But as Suicide Squad proved (and as countless hacks throughout film history have no doubt been through), there might be plenty of instances where the director has no clue what they're doing, merely dumping dozens or hundreds of hours of shots at the editors feet and throwing his/her hands up in exasperation. Michael Cimino's original cut of Heaven's Gate was over five hours, leaving it up to the producers and United Artists to fight him to find a decent cut to release and nearly bankrupting the studio when it bombed.

Not to accuse Ayer of being a hack. His other movies like End of Watch, Bright and Fury have proved he can direct a cohesive story. It just seems Warners had so much riding on Suicide Squad they took it off him to repurpose according to corporate strategies that came out of DC Comics and studio marketing.

There are probably far more examples of editors saving a film than we'll ever know. Why else do we so often hear the metaphor of 'finding' the story in the edit or editing being the final stage of storytelling, after all?

When that happens, why do we credit the overall creative success to a director? Even if it's accepted and acknowledged that the editor has been just as instrumental in creating a finished film, why doesn't he or she accept all the awards along with the director? The days where editing meant you knew how to use the cutting machine are long gone, and big name editors these days probably have teams of interns and underlings to move the timelines and click the mice for them.

A writer writes the script, a director manages the image acquisition on the day (oversees construction of the sets, tells a DP how he/she wants it lit, tells the actors how he/she wants the line delivered, etc), but I'd argue a good editor is no less a storyteller than either of them. But I still don't feel like I'm still any closer to answering the central question. What do you think?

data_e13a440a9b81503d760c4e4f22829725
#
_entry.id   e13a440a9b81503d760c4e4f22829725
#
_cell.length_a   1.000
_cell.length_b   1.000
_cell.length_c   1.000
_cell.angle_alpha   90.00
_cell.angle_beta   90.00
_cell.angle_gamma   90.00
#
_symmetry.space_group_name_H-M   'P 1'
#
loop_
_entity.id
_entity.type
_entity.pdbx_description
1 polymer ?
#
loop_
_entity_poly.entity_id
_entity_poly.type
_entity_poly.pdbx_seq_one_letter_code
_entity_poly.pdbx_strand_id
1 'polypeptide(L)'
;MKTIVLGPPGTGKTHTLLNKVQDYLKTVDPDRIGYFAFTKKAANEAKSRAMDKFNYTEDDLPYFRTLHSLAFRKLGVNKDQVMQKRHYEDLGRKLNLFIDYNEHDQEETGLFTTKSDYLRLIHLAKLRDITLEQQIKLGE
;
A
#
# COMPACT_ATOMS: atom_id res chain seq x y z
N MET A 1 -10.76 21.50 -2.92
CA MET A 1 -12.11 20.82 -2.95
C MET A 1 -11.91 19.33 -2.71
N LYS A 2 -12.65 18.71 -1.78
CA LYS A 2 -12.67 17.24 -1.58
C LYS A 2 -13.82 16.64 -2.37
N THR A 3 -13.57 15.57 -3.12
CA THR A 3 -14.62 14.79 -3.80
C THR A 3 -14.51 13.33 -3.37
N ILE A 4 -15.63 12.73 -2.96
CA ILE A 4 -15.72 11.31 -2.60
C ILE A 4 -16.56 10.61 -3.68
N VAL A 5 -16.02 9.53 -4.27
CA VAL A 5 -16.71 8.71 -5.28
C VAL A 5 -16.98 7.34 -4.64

On screens big and small recently, another example of what science fiction can really mean and how, constrained by a tiny budget, it can shine. If you like your sci-fi cerebral, natural and with an inherent sense of underlying mystery look no further than Coherence.

Solo: A Star Wars Story has gone down in history as the first flop in the Star Wars saga, but was it really that bad? No, it was fun, and I have my own theory about why it did so poorly.

If you're a fan of the kind of scuzzy exploitation movies that used to be emblematic of New York in the 70s and 80s you might not have seen the bonkers, messy glory of Q. If you're a fan of Tarantino you should know Ringo Lam's City On Fire. It's not a great movie, but it contains a scene that casts a long shadow over cinema history.

Props also to another small sci-fi tale, the Australian alternate universe movie The Gateway, and even though cop drama Triple 9 didn't get enough love in cinemas, make sure you don't miss it. It has some of the best acting and direction in the genre in years.